The West African country of Mali is on high alert after a circulating vaccine-derived poliovirus type 2 (cVDPV2) was detected in a child in the capital city of Bamako, according to health officials. This is the first case in the country since June 2011.

Mali map/CIA
Mali map/CIA

Officials not that the case is a 19-month-old child from neighboring Guinea whose date of paralysis dates back to 20 July 2015.

The detected virus is genetically related to a cVDPV2 strain confirmed in the district of Siguiri, Kankan region in Guinea in August 2014 and for more than 2 years flows across international borders without detection.

Health officials say the risk of spread of this virus is considered high and indicates low immunization coverage in Ebola-torn Guinea. The health ministries of the two countries (Mali and Guinea), WHO and other partners are conducting investigations to determine the circumstances in which the virus appeared and circulated. At the same time, emergency operations for strong and appropriate response is being organized in both countries to halt virus circulation and to quickly end the epidemic.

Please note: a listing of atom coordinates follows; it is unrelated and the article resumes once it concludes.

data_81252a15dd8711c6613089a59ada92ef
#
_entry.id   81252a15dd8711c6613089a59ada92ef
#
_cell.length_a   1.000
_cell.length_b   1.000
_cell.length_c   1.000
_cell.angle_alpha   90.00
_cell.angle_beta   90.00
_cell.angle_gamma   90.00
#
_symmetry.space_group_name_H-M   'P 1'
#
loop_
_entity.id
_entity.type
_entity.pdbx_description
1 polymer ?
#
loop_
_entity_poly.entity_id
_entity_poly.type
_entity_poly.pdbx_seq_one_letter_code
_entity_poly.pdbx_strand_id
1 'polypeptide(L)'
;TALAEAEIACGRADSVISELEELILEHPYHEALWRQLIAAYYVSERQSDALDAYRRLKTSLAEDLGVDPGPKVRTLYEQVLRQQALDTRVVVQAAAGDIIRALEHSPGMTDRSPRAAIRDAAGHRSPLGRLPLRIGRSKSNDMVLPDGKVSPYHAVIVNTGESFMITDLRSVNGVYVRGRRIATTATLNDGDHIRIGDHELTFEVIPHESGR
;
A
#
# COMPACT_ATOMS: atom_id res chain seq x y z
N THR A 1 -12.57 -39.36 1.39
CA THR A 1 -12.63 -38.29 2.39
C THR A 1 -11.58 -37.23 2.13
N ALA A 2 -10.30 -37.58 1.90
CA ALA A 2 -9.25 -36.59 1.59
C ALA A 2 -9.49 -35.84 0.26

“The Government of Guinea and its partners are informed and we began to evaluate all available resources to prepare for the campaign,” says Dr. Mamoudou Harouna Djingarey, assistant WHO Representative in Guinea.

The emergency operation must include at least three high-quality immunization campaigns to stop any possible spread to other communities. It is very important that people ensure that all children under five are immunized in the three passages campaign against polio. In Mali, the first campaign will begin this week and within 14 days in Guinea following the guidelines.

According to the Global Polio Eradication Initiative, Vaccine-derived polioviruses (VDPVs) are rare strains of poliovirus that have genetically mutated from the strain contained in the oral polio vaccine.

The oral polio vaccine contains a live, attenuated (weakened) vaccine-virus. When a child is vaccinated, the weakened vaccine-virus replicates in the intestine and enters into the bloodstream, triggering a protective immune response in the child. Like wild poliovirus, the child excretes the vaccine-virus for a period of six to eight weeks. Importantly, as it is excreted, some of the vaccine-virus may no longer be the same as the original vaccine-virus as it has genetically altered during replication. This is called a vaccine-derived poliovirus.

Robert Herriman is a microbiologist and the Editor-in-Chief of Outbreak News Today and the Executive Editor of The Global Dispatch

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